There’s no avoiding them now. It looks a lot like the Green Party will make up some part of the next German government. The election last month in Baden-Württemberg was one of six state polls before it all climaxes with the Merkel-era-ending federal election in September, and, for the Greens, they couldn’t have picked a better state to start in.
The Greens were already in charge down there, but they consolidated their power in the affluent state and increased their vote share even as almost all the other established parties dropped votes. Picture beautiful towns in forests, with cobbled squares surrounded by shops with wooden toys, and massive Porsches gently manoeuvring through narrow cobbled streets. Of course, they had to do it with a white-haired, avuncular 72-year-old man called Winfried – because they realised that no other Trojan horse will be wheeled through the gates in the Black Forest. He’s the German Joe Biden because no one can imagine voting for anything other than white-haired 70-year-olds these days: that’s what “pragmatic leaders” look like in the human mind.
But still, a win is a win. The momentum will probably slow down a little for the Greens in June when Saxony-Anhalt votes for its new parliament; eastern states don’t trust the Greens, but for now it looks almost certain that when all of Germany (except the foreigners) gets to vote in September, they’ll be part of the national government. Maybe even the biggest part, the chancellor-making part, but probably not.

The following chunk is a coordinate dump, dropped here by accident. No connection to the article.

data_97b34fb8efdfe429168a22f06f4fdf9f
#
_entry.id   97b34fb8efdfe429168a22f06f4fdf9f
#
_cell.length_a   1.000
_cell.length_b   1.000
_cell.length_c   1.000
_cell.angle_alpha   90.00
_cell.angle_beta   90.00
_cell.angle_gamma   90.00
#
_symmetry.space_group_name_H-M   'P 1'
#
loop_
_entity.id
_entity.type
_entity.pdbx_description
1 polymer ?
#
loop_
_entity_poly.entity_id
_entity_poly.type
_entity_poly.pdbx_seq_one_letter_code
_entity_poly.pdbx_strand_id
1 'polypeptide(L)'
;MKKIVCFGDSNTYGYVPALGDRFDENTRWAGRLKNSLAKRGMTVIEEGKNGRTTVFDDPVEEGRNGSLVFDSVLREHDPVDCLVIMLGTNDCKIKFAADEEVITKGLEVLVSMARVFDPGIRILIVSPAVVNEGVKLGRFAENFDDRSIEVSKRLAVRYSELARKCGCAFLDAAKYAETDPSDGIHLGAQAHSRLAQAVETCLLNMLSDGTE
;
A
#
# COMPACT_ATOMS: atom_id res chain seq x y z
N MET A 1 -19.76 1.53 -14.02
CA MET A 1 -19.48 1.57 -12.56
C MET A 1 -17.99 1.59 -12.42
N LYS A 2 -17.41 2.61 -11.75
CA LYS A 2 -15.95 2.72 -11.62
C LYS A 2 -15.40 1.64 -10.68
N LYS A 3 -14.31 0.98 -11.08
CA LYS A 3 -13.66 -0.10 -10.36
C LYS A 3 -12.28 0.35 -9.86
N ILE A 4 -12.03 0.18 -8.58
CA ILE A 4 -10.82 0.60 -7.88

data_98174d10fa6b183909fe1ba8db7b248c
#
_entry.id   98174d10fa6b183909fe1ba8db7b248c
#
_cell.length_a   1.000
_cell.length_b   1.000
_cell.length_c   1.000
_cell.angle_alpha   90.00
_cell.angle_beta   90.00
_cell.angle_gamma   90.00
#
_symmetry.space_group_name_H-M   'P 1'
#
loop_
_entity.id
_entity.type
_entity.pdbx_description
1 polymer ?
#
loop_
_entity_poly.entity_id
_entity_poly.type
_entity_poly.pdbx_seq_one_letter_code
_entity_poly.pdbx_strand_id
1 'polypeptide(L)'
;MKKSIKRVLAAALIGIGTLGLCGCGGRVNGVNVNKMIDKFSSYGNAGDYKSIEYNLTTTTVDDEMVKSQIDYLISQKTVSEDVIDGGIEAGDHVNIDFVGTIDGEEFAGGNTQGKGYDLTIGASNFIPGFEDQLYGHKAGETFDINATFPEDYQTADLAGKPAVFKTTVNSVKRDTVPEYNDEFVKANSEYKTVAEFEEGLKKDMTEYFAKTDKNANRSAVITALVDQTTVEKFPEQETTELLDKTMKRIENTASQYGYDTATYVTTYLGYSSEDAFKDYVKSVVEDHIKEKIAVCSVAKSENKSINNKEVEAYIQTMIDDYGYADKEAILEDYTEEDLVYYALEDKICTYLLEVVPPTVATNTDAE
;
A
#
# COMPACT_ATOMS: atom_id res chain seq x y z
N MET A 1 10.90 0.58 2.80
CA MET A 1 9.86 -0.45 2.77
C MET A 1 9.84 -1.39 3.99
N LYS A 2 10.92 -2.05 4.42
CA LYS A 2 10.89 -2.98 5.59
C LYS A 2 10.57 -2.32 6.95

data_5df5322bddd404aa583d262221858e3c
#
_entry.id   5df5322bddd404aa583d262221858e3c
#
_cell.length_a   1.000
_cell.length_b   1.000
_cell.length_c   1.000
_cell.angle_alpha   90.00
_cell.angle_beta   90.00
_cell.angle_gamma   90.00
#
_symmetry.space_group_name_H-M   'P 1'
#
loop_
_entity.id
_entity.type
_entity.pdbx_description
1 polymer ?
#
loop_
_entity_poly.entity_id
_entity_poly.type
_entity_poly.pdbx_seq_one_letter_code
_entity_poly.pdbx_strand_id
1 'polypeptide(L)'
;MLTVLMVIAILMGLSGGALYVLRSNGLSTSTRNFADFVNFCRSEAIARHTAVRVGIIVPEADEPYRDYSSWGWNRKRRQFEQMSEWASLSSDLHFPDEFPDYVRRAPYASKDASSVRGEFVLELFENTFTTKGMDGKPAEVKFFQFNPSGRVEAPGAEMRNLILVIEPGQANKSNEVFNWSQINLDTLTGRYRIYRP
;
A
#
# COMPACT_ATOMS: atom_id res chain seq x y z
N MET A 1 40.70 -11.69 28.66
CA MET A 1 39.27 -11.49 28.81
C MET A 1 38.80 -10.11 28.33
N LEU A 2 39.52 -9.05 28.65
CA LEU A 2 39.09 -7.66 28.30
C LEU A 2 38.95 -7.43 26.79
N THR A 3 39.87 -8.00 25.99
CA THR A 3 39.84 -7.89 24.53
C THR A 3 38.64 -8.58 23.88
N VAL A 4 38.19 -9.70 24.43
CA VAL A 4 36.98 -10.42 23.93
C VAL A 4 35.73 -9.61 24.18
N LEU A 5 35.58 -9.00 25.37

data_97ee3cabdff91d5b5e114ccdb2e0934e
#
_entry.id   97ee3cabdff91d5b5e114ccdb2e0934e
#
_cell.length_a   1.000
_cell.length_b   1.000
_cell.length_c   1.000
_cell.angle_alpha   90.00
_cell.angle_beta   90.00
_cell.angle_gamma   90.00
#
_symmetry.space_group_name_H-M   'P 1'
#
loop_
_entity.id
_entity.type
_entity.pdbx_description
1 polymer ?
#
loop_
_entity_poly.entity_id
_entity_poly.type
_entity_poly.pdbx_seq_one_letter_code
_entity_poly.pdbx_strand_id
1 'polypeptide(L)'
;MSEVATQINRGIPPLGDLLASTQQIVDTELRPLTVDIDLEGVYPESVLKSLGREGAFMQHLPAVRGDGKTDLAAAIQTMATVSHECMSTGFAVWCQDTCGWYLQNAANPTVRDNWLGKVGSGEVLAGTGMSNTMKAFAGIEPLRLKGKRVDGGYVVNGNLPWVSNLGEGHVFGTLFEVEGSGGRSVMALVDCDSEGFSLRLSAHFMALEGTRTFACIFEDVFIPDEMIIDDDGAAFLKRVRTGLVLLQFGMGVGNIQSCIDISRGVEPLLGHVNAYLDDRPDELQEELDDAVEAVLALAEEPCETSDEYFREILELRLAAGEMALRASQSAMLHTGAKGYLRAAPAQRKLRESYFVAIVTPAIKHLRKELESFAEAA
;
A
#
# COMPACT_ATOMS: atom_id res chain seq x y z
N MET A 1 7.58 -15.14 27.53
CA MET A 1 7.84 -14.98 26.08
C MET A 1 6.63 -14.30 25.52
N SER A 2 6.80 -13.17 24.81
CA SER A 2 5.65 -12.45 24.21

It makes psychological sense. A CDU-Green coalition feels like what Germany wants right now: the CDU rules the countryside and the Greens rule the cities. A CDU-Green coalition is what you vote for when you feel worried about things and you want to feel safe. You realise the world is changing around you, and you want things to be how they were in the old days, when people talked to their neighbours and there were milkmen bringing milk in the morning. The Greens and the CDU have finally realised they want the same thing: preservation.
A CDU-Green coalition feels like what Germany wants right now: the CDU rules the countryside and the Greens rule the cities. A CDU-Green coalition is what you vote for when you feel worried about things and you want to feel safe.
The national Green Party leaders are Robert Habeck and Annalena Baerbock (the latter is the party’s newly picked candidate for chancellor). Both are ominously not over 70, and know that the only way to beat the CDU is to become the CDU, because the CDU is Germany. Don’t threaten the economic system with messy socialist schemes like expropriating property developers, but do get Audi to invest in electric cars. Germany wants to be green, but not radical, system-changing green. This is why the Green Party is now gouging more voters from the right than the left.
Of course, the problem is that this year instability and uncertainty are programmed in. Whatever happens in September, we know it’ll be messy. The current polling numbers suggest that, and for the first time since forever, no two parties will have a majority to form a government. So, there will be complicated three-way negotiations first. Plus, Germany will have to deal with having a new chancellor for the first time in 16 years, and only the fourth since 1982. Whoever it turns out to be, he or she will likely be way more vulnerable and have to deal with a lot more criticism than Merkel ever seems to get when things fuck up. It will be slightly less boring.